Now 38-year-old Nestor, who won the mixed title with Elena Likhovtseva in 2007, is undecided over his future mixed doubles plans. "[It] can't get any better than this, [so] maybe I should stop," he said, smiling. "I mean, I never considered myself a great mixed player. I played better this week than normal. Obviously playing with a great partner helps. I'll try and find someone that I'm compatible with for the future."

By The Numbers
Canadian Milos Raonic had a tournament-best 46 racquets strung on his run to a fourth-round loss to David Ferrer. The 20 year old also fired the fastest serve at 143 miles per hour and had the most aces (94 aces).
Racquet stringers restrung 3,492 frames using 26.4 miles of string.
More than 49,000 tennis balls were ordered for the first Grand Slam championship of the year.
The 2011 Australian Open saw a total of 651,127 fans flock to Melbourne Park, just short of the record attendance of 653,860 set last year.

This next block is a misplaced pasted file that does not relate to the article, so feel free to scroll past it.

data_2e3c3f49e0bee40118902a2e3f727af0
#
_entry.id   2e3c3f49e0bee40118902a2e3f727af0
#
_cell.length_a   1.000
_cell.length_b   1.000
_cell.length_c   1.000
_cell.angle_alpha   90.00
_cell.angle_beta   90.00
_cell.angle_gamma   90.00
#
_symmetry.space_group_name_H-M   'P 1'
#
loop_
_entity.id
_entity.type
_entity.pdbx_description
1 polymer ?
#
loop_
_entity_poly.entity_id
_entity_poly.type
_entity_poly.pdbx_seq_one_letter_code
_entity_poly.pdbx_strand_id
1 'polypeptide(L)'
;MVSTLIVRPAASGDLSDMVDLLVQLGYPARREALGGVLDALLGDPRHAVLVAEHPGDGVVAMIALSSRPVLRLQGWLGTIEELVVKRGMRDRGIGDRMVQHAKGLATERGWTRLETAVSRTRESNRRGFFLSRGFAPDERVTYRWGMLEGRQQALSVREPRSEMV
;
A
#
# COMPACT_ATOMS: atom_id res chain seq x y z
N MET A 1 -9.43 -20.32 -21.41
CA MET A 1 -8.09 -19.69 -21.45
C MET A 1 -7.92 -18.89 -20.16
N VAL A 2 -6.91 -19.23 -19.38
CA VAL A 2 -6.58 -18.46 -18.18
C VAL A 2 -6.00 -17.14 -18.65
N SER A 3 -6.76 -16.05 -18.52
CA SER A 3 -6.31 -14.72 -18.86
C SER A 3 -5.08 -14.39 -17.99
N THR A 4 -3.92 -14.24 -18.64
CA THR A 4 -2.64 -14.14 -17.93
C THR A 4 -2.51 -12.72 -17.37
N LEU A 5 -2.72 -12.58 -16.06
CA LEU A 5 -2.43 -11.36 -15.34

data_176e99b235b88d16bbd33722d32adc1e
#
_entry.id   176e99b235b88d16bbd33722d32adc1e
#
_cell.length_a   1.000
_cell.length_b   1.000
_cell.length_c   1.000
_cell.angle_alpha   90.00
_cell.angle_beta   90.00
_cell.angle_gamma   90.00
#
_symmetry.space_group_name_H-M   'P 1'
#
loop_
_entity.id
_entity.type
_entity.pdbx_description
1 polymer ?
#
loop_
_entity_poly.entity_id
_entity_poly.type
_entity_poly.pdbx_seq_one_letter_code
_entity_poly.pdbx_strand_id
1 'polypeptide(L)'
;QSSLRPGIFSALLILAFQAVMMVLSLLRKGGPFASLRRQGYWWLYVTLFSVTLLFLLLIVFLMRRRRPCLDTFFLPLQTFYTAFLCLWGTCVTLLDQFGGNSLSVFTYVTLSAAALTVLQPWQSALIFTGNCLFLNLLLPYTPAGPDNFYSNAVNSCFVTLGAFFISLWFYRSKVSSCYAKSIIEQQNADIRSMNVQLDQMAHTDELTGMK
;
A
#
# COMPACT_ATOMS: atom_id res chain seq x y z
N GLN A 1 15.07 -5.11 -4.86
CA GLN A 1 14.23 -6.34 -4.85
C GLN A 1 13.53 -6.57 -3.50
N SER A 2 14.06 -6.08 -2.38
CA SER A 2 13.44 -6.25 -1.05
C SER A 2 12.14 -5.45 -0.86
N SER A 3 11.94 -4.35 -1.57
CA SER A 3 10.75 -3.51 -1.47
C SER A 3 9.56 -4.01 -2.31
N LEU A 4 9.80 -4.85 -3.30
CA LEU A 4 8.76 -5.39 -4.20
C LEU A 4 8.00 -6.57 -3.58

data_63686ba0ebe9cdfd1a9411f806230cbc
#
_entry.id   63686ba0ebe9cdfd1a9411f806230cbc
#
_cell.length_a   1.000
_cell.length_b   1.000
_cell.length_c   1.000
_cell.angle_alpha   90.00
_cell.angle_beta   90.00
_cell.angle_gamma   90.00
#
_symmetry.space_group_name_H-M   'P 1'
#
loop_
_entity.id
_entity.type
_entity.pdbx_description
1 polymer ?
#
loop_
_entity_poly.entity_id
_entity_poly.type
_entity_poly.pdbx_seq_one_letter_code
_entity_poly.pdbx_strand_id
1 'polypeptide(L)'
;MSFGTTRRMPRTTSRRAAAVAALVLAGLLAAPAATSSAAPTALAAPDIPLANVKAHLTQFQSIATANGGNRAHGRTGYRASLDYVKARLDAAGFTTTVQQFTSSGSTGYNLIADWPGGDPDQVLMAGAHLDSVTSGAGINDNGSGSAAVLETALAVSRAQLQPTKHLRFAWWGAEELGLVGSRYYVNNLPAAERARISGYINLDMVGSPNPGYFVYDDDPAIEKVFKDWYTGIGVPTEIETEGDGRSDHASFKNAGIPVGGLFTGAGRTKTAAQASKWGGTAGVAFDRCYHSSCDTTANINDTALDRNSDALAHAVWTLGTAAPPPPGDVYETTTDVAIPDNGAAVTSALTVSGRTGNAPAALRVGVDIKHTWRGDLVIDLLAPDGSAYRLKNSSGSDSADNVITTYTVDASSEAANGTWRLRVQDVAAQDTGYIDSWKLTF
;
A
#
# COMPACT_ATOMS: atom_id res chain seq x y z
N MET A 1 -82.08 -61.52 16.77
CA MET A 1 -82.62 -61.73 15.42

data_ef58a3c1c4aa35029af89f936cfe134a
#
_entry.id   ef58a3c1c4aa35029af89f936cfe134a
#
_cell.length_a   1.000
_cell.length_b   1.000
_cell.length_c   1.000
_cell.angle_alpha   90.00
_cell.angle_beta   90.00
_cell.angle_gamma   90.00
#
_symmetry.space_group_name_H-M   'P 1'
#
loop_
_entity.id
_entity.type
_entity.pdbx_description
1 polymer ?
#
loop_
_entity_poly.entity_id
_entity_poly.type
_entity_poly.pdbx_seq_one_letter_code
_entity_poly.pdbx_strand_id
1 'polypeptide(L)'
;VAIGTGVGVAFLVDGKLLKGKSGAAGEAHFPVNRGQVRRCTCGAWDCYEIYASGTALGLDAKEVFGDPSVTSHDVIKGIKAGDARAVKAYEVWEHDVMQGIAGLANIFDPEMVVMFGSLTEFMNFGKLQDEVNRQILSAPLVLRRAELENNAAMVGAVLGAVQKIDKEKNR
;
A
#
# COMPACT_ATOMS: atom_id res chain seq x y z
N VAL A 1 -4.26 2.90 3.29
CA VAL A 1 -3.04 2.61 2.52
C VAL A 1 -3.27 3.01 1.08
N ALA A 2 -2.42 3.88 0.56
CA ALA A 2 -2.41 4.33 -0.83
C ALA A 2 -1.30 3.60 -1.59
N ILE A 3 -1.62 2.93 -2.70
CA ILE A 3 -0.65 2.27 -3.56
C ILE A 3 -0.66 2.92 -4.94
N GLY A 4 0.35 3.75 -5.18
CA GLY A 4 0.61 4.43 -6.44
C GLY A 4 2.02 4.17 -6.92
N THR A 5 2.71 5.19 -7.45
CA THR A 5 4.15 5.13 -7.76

http://www.atpworldtour.com/News/Tennis … Diary.aspx


MTT - tytuły (9)
2011: Belgrad, TMS Miami, San Jose; 2010: Wiedeń, Rotterdam; 2009: TMS Szanghaj, Eastbourne; 2008: US OPEN, Estoril.
MTT - finały (8)
2011: TMS Rzym; 2010: Basel, Marsylia; 2009: WTF, Stuttgart, Wimbledon, TMS Madryt; 2008: WTF

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#1597 30-01-2011 22:22:17

 Robertinho

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Re: Australian Open 2011

Australian Open. Finał mężczyzn. Djoković wszechmocny

http://bi.gazeta.pl/im/5/9025/z9025375Z,Novak-Djokovic.jpg

Nie pomogła pogoda, kibice w kiltach, ani modły brytyjskich dziennikarzy. Novak Djoković bezlitośnie sprał Andy'ego Murraya 6:4, 6:2, 6:3 i zdobył drugi tytuł wielkoszlemowy. - Niesamowicie wydoroślał. Wygra kolejne Szlemy, niedługo będzie numerem dwa na świecie - przewidują fachowcy.

"Andy Murray, duma Szkocji" i "Andy, legenda znad rzeki Yarra" - takie transparenty trzymali wymalowani na niebiesko-biało kibice w kiltach przed wejściem na Rod Laver Arena. - Jeśli nie teraz, to kiedy? Nie ma Nadala, nie ma Federera. Musi się wreszcie udać - szeptali brytyjscy dziennikarze, którzy właściwie przez dzień i noc nie wychodzili z biura prasowego. Zapełniali gazety analizami, wywiadami, przewidywali nawet, że Murray'owi pomoże pogoda. "Ma być gorąco, a jak wiadomo Djoković nie lubi upału" - pisał "Guardian". - Wierzę w Andy'ego. Wydoroślał, jest w stanie wygrać - mówił Neil Harman z "Timesa".